Back to the old house

So… our loft is now 3/4 empty. You wouldn’t believe how onerous this task has been, especially for poor G who’s been doing Olympic-level lugging. Most people’s lofts contain a handful of heirlooms, photos, Xmas decorations and old toys. Ours is more like a giant cupboard of SHAME, stacked floor to ceiling with toppling towers of possessions.

As a result, the rest of our flat is now heaving with piles of junk that haven’t yet made it to storage/dump/freecycle and my past self is weeping at the dismantlement of my hobby graveyard. I’ve given away a ton of stuff. Soap- and candle-making equipment, sketch books and easels and 40+ large, unpainted canvases that were stashed up there, awaiting the return of my mojo. Let’s hope someone else’s mojo makes good use of them instead.

Now the scaffolding has gone up and our neighbours hate us and it all feels real. G stayed home to supervise the scaffolders and enjoy their sound effects. (“I don’t speak a word of Polish, but they have helpfully assimilated “fucking” into their vocabulary to make it easier for us”).  Building work starts on Monday (Jimmy’s birthday) and I’m bracing myself for 8 weeks of domestic hell. Meanwhile I shall try not to think about the cost – or the fact that we’re having to put walls back up that we deliberately knocked down ten years ago.

The loft bedroom isn’t going to be huge but it will at least have a teeny en-suite bathroom. We haven’t decided whether it’ll be our room or the kids’ room. Most days I’m leaning towards putting the kids up there with all of their clutter – but I might feel differently once it’s done. I could lock myself away and be a madwoman in the attic.

However it goes, I’m looking forward to the stage when the build is finished and I can start decorating the kids’ room and making it lovely for them before they trash it, like the savages they are. I have whimsical ideas that I probably won’t do, like making the stair risers up to the bedroom look like the spines of children’s books. (I know my real life is not Pinterest. It’ll end up being a beige carpet.)

NB: friends and family, consider this fair warning to get your excuses ready. We might be begging visitation rights in a month or so, to escape the horror of our living room ceiling being knocked out. Either that or we’ll end up living in the local Travelodge, waiting for school to break up.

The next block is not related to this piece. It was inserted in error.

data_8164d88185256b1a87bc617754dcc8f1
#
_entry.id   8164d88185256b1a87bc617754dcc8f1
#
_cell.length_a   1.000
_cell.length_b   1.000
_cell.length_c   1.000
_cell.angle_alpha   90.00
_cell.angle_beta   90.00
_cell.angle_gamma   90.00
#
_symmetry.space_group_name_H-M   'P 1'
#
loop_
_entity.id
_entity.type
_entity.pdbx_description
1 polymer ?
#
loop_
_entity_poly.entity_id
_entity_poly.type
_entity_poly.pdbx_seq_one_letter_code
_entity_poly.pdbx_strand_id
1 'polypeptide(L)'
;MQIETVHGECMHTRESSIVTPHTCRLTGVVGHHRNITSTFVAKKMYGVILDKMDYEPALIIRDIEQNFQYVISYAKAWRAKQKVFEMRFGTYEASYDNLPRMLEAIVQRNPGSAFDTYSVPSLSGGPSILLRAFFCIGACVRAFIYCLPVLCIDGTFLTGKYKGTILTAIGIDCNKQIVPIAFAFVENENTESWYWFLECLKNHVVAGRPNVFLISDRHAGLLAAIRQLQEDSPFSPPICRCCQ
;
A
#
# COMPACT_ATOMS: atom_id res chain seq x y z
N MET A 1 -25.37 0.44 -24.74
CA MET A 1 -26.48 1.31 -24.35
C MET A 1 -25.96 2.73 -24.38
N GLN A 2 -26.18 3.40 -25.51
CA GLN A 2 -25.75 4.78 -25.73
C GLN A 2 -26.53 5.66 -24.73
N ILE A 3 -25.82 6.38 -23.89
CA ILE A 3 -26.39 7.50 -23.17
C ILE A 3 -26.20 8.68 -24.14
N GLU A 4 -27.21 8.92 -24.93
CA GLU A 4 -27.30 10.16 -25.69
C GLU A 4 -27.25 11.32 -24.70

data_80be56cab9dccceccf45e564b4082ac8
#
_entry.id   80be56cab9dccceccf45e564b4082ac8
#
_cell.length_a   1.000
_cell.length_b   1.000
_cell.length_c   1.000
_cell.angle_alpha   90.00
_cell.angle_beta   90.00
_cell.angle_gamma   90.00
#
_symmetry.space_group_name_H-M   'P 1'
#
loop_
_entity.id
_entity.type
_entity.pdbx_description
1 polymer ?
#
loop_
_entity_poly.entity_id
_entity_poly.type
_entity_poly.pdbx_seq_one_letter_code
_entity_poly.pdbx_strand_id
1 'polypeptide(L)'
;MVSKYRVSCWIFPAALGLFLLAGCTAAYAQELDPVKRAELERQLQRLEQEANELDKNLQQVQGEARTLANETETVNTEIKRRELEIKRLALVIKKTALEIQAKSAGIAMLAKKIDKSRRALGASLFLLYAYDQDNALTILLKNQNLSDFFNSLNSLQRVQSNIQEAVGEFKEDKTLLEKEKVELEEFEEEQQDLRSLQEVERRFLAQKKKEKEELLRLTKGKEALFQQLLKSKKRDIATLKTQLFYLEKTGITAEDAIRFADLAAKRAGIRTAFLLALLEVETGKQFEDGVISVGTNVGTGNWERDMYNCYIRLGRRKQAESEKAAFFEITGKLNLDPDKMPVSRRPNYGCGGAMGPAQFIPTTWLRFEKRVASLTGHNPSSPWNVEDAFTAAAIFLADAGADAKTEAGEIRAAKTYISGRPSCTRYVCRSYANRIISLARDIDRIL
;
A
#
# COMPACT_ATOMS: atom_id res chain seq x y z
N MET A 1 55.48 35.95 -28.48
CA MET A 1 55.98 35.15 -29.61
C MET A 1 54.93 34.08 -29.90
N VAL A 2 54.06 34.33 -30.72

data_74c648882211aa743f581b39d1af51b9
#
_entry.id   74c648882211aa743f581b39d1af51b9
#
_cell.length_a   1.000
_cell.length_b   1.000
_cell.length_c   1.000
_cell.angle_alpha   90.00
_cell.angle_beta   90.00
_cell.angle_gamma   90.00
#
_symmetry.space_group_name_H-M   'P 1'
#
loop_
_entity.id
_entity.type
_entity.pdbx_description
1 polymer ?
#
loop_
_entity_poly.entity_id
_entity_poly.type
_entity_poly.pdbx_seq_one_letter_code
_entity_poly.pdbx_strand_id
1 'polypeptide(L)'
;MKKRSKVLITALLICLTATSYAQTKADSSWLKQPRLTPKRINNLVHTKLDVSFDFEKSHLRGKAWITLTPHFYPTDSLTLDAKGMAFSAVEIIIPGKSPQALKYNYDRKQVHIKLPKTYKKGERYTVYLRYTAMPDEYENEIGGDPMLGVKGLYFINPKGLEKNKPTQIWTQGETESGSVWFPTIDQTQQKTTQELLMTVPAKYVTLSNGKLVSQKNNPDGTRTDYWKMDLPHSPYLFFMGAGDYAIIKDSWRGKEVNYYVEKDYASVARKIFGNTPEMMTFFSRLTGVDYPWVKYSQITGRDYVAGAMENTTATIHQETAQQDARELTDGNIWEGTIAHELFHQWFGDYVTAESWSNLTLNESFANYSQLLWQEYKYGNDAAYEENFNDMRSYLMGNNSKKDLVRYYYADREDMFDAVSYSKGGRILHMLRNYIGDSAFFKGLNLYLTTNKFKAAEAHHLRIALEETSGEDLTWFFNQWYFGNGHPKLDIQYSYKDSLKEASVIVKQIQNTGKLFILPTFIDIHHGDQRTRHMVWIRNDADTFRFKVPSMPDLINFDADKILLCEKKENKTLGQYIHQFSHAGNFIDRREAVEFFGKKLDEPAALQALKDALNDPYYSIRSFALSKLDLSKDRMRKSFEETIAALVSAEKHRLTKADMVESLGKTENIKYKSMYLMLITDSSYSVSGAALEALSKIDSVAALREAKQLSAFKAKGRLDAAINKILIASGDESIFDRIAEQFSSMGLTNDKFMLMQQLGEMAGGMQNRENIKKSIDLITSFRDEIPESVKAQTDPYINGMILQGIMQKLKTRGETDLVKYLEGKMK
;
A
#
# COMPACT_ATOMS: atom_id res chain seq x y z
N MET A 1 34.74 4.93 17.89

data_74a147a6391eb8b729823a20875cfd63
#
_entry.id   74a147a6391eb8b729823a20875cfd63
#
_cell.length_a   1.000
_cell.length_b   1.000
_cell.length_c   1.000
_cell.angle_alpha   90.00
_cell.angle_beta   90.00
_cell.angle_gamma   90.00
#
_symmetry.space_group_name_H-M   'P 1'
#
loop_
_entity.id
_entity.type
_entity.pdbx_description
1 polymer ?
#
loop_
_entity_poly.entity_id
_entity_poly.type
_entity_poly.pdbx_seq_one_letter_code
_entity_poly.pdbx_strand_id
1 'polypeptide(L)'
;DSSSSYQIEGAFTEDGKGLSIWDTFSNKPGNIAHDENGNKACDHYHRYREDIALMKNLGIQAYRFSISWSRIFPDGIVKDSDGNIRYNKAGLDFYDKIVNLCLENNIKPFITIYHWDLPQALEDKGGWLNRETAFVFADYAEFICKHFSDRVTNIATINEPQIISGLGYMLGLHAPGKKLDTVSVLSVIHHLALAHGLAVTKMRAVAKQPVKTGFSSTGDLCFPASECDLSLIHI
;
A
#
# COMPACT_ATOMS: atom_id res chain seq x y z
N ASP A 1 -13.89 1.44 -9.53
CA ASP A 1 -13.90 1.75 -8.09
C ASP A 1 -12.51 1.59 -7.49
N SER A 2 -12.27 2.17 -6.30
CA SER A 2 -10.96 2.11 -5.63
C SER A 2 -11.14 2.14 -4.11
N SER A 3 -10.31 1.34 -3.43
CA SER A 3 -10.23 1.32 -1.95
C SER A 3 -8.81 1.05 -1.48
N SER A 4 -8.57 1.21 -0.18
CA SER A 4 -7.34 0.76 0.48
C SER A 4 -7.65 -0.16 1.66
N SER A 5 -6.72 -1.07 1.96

As for the kidbots…

Little Miss Hubblepot is still in that prolonged stage of cruising (‘look, no hands!’) and babbling, where everyone assumes their baby is right on the verge of tap-dancing down the corridor and breaking into conversation when, in reality, they have no intention of any such thing. We’re getting sporadic words (such as “Yeah!” and “Bye bye!”) and she likes to sing and clap along with songs – but nothing that you’d call conversational skills yet.

The MMR jabs turned her spotty and snotty but it didn’t dent her chirpiness. I just wish we could get the hyperactive little beast to fall asleep earlier at night. There was a time when she used to go out like a light around 8pm but nowadays she’s like a restless, buzzing bee until 9 or 10pm.

As for the boybot, if I thought he was skinny last year, it’s nothing compared to now. It’s like living with a human spider monkey – a concave being made of gangly, flailing limbs, protruding ribs and knobbly knees. And he won’t fall asleep before 9pm either. Such a delightful family trait.

His teacher has told us that he’s not eating his lunches at school and can barely stay awake some afternoons (sigh). I’d hoped that school lunches would normalise him a bit and put a stop to his food silliness but, if anything, he seems to be getting worse. The presence of tomatoes, in particular, is enough to make any meal immediately inedible to him. If it was left up to him he’d live on a diet of peanut butter and bogies – with the occasional bowl of macaroni cheese. (Sadly only one of those three is served at school).

He doesn’t get away with refusing meals at home and I’m usually fierce enough to coerce food into him. However, this week, we’ve started to find sneaky bits of sandwich stashed in hidden corners… and I doubt we’d even find them if it weren’t for the fact that Matilda is suddenly chomping away on something that nobody gave her! She’s the human equivalent of a pet dog that James can feed under the table. Thank god at least one of them is a chubby little munch bag.

Well that’s all for now. Rambles shall continue at some point… maybe even pics if there’s anything worth snapping.

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About Susan Flockhart

Bonsai lady-geek and blogger. I can hardly recall what I used to blog about pre-microbes, but these days I generally ramble about motherhood, nonsense and whatever's going on the world of tiny people
This entry was posted in Along came Matilda, Life of James. Bookmark the permalink.

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